Vimentin may act as a sensitive marker of tubulointerstitial injury . In our observations, vimentin expression was significantly higher in the tubulointerstitium of patients with FSGS compared to the control group. The elevated vimentin level observed in the tubulointerstitium of FSGS patients may show the EMT in response to chronic injury.
According to Jercan et al. , vimentin can be a good parameter for the chronic histological changes in chronic kidney diseases, even in earlier stages. Some studies showed a good correlation between EMT markers and renal function in chronic tubulointerstitial lesions. Parallel with the decreased renal function, increased expression of EMT markers was observed [32‒34]. The elevated staining intensity with vimentin may reflect the initiation of EMT, which is in concordance with other investigations [32‒34].
High vimentin expression in glomeruli may be a sign of preserved structures; in the tubulointerstitium, it is rather a marker of tissue damage. Our result shows that the meta-Tyr in culture medium significantly reduces the labeling intensity of vimentin compared to para- and ortho-Tyr in HEK cells. This is in accordance with our results on kidney biopsy samples.
Oxidative Stress and CRF
CRF has a key role in response to stress. Furthermore, CRF has two effects on the immune system: an indirect anti-inflammatoric and a direct pro-inflammatoric effect . To our knowledge, CRF expression in the kidneys of patients with FSGS was not studied, and there is no evidence about CRF expression in healthy and diseased kidneys.
In our study, CRF expression was observed by immunofluorescence in both patients with FSGS and control groups. CRF staining intensity was significantly lower in the glomeruli of the FSGS group. CRF staining intensity was not different in the tubulointerstitium of the two groups.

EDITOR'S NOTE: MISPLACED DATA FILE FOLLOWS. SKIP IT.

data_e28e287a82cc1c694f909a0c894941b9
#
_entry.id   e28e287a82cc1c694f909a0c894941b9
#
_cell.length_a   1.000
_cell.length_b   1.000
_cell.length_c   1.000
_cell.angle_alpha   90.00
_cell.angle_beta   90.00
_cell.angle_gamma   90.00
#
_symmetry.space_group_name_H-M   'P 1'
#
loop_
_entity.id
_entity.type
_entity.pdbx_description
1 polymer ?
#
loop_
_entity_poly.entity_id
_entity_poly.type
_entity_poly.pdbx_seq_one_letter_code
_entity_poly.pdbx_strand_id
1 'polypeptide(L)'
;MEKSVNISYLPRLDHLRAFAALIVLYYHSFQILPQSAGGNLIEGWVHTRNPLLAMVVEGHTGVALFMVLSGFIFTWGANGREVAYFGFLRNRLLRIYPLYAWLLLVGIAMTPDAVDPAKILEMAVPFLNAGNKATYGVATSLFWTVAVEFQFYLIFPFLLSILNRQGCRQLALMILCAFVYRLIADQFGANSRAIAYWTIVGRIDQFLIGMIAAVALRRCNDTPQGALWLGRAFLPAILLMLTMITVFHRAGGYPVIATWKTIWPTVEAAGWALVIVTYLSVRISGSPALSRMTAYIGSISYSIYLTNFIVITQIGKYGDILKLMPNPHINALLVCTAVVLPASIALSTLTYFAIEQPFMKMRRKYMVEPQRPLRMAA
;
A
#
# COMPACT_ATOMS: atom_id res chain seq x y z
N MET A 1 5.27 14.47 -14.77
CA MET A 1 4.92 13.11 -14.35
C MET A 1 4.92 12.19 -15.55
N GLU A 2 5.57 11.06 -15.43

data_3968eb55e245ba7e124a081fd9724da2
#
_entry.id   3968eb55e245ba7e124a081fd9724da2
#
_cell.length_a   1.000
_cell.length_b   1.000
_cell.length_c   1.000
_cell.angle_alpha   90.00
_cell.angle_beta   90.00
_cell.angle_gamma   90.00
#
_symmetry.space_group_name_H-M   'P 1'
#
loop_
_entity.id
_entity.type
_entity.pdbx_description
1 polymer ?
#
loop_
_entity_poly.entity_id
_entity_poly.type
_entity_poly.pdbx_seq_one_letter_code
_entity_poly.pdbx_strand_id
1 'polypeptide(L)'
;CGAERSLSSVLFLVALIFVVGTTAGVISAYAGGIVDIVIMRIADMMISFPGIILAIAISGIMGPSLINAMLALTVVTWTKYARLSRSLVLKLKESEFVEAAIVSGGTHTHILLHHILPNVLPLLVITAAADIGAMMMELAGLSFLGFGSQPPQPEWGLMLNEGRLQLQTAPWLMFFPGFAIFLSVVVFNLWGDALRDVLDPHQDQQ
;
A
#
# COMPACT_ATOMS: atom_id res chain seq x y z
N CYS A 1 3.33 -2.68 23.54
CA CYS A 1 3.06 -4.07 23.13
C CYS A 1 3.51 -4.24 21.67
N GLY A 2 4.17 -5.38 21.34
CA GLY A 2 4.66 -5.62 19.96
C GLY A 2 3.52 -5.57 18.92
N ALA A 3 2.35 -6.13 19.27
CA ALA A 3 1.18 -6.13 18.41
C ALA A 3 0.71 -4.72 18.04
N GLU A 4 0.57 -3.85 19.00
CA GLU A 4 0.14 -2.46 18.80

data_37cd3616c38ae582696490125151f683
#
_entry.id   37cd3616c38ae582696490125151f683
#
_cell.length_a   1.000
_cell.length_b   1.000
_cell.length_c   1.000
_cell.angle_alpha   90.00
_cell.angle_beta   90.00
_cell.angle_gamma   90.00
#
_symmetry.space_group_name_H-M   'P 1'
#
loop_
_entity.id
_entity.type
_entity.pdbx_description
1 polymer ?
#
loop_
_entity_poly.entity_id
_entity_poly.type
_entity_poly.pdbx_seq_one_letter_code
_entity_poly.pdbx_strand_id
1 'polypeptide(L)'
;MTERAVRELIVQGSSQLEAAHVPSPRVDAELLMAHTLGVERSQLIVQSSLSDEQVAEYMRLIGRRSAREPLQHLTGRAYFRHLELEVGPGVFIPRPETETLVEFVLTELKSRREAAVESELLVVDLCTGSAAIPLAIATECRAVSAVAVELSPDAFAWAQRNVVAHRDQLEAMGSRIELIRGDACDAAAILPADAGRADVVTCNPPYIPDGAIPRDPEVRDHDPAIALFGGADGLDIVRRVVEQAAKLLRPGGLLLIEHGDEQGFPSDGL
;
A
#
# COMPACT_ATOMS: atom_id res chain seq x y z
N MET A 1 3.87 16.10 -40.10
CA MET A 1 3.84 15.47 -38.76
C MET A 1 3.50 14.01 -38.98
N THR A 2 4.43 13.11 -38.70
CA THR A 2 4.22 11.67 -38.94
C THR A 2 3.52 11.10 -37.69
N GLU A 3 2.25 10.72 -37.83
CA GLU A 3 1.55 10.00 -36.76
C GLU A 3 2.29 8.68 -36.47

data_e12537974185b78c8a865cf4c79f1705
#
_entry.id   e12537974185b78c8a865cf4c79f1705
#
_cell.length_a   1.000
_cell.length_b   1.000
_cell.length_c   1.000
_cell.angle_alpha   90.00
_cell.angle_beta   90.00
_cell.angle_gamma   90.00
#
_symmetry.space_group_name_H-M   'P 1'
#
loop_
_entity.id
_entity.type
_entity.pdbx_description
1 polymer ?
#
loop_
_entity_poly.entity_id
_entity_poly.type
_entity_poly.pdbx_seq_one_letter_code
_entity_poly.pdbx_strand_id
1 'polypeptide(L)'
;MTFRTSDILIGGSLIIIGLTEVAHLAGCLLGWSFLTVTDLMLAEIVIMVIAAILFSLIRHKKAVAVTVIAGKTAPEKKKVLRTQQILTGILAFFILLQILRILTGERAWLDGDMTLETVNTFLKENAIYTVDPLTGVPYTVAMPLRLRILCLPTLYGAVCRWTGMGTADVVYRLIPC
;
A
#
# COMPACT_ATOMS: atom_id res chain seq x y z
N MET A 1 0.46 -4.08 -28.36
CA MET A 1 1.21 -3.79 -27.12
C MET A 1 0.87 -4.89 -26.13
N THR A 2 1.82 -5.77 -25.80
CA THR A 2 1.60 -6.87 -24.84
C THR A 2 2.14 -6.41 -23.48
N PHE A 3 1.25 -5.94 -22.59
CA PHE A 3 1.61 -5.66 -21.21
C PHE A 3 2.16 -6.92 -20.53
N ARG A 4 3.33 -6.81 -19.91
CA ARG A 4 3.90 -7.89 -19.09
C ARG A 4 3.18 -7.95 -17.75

In our study, HEK cells showed CRF positivity; however, culturing with meta-Tyr or ortho-Tyr had no effect on CRF staining. In summary, CRF presumably does not play a significant role in FSGS.
Nonphysiological Tyr isomers and byproducts of oxidative stress may cause damage to both HEK cells and podocytes in patients with FSGS and may contribute to EMT in damaged kidney tissue as demonstrated by the modified WT1 and vimentin protein expression in HEK cell cultures and kidney biopsy specimens in our investigations. The presence of nonphysiological Tyr isomers is likely to play a role in the development of kidney diseases, including FSGS. Because of the relatively low number of our cases, further studies are needed.
The authors would like to thank Professor Dr. József Andor for revision of language and style and Enikő Bodor for technical assistance.
Statement of Ethics
Ethical approval was obtained from the Local Ethics Committee of University of Pécs, Medical School, Hungary (No: 9111/22). Our study was retrospective, so we did not require written informed consent from patients. Written informed consent from participants was not required in accordance with local and national guidelines.
Conflict of Interest Statement
The authors have no conflicts of interest to declare.
No funding was obtained in connection with our presented manuscript.
The authors confirm contribution to the paper as follows. Study conception and design: Tibor Vas, István Wittmann, and Gábor Sütő; data collection: Tibor Vas and Roland Csurgyók; analysis and interpretation of results: Roland Csurgyók, Gábor Sütő, István Wittmann, and Tibor Vas; draft manuscript preparation: Roland Csurgyók, Gábor Sütő, István Wittmann, and Tibor Vas. All authors reviewed the results and approved the final version of the manuscript.
Data Availability Statement
All data generated or analyzed during the study are included in this article. Further inquiries can be directed to the corresponding author.